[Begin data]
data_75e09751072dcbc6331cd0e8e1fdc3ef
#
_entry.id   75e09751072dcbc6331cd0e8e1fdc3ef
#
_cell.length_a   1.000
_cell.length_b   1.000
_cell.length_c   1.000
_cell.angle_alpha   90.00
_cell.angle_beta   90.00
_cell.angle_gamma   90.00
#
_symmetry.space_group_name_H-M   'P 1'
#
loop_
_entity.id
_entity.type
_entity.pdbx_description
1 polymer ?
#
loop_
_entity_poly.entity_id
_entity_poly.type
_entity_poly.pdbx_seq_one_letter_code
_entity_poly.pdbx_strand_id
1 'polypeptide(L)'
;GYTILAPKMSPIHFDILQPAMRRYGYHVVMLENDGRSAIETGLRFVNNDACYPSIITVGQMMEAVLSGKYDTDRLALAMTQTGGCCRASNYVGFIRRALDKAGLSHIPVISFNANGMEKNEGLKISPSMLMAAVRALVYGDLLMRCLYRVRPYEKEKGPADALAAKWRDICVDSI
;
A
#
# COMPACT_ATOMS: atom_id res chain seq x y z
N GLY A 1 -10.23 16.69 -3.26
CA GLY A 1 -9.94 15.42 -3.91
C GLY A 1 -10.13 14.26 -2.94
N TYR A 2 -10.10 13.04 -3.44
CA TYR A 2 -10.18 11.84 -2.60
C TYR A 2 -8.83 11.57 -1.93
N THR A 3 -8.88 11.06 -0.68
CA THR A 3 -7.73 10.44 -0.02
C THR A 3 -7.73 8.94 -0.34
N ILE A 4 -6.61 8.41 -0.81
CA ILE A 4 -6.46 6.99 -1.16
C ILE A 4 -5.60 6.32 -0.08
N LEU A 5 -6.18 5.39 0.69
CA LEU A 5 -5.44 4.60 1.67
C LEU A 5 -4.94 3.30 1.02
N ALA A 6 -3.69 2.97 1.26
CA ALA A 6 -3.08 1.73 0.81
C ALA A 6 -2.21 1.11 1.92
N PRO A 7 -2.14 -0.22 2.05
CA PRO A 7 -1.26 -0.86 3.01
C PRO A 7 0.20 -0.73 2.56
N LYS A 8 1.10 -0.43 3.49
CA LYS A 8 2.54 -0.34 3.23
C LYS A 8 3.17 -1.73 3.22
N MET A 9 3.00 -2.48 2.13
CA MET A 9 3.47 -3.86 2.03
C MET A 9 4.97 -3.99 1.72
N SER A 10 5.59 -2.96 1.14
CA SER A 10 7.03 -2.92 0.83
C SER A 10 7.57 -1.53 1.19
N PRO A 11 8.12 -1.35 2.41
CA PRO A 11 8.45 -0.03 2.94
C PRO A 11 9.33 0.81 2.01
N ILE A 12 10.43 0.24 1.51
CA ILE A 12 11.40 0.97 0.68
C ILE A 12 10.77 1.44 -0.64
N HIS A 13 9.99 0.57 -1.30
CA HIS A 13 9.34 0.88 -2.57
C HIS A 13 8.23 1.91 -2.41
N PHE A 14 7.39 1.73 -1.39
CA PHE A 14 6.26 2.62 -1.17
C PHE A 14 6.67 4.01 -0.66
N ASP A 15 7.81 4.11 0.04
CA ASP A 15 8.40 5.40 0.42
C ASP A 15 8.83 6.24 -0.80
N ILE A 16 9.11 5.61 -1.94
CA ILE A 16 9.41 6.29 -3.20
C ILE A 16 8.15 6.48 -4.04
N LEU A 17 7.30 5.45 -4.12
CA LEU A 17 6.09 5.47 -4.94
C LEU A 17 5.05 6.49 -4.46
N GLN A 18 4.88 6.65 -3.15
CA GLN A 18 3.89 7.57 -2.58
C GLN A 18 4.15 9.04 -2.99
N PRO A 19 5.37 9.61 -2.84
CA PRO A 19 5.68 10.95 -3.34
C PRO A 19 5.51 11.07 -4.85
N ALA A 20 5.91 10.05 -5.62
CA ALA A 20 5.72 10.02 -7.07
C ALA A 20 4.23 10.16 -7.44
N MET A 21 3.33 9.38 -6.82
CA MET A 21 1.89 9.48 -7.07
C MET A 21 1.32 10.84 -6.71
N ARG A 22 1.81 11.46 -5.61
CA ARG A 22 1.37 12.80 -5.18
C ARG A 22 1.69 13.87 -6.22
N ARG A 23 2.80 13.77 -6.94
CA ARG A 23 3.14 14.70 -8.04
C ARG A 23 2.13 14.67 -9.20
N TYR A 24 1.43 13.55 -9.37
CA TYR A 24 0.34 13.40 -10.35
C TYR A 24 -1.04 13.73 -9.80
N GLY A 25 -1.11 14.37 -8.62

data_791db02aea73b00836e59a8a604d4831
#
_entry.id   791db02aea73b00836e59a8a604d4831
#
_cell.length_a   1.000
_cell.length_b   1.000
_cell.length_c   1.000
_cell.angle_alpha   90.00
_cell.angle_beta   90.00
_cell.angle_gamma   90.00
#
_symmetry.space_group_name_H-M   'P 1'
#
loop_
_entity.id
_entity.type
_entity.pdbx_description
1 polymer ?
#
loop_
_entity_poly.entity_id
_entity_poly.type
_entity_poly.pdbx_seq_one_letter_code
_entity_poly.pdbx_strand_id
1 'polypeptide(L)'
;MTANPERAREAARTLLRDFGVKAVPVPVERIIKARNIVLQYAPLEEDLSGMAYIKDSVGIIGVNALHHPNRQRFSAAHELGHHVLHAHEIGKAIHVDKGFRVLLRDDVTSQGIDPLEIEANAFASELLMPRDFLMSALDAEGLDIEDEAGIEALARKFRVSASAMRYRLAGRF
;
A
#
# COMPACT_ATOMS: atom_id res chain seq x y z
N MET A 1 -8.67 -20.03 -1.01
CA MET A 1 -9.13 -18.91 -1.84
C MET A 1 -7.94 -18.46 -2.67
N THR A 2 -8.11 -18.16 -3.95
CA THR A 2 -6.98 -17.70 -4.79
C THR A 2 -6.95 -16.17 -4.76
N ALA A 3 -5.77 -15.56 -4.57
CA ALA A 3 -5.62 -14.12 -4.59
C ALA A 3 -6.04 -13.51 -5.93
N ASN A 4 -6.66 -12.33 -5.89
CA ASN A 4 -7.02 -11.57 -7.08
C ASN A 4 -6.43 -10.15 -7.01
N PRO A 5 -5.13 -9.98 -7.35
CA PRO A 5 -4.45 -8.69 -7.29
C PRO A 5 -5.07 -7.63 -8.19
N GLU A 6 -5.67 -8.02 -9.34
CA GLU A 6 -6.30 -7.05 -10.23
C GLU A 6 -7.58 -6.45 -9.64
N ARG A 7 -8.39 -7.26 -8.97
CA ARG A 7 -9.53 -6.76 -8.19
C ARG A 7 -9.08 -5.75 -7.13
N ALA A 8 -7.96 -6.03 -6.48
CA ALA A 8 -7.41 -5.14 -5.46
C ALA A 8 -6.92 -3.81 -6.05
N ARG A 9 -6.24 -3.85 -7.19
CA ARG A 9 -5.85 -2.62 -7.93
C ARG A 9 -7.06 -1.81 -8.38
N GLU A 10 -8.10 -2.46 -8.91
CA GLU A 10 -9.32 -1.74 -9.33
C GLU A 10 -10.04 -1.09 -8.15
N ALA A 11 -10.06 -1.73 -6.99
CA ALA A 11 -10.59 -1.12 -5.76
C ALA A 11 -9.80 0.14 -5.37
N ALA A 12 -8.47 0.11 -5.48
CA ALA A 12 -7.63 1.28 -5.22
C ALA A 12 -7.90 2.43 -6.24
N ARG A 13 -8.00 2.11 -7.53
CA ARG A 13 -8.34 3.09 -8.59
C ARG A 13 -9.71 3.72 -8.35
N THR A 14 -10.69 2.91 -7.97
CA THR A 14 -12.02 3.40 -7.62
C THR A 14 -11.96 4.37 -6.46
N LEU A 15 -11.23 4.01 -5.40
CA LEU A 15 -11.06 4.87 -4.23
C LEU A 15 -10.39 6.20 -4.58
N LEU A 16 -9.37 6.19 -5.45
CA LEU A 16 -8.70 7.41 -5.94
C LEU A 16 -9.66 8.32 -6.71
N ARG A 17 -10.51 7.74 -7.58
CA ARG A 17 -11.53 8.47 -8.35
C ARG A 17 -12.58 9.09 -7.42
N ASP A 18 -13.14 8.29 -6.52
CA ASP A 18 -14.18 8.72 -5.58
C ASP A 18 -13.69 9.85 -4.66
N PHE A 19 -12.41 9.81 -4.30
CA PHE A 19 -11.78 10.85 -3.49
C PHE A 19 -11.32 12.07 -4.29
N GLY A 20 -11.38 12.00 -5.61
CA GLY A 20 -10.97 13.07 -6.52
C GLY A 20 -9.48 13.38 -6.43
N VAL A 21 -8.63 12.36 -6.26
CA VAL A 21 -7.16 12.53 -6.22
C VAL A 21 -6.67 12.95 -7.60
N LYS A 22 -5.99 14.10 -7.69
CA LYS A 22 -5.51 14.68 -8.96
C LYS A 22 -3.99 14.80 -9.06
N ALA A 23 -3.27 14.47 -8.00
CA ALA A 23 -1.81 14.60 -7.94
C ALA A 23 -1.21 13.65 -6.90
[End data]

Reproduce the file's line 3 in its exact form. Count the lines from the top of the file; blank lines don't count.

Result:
_entry.id   75e09751072dcbc6331cd0e8e1fdc3ef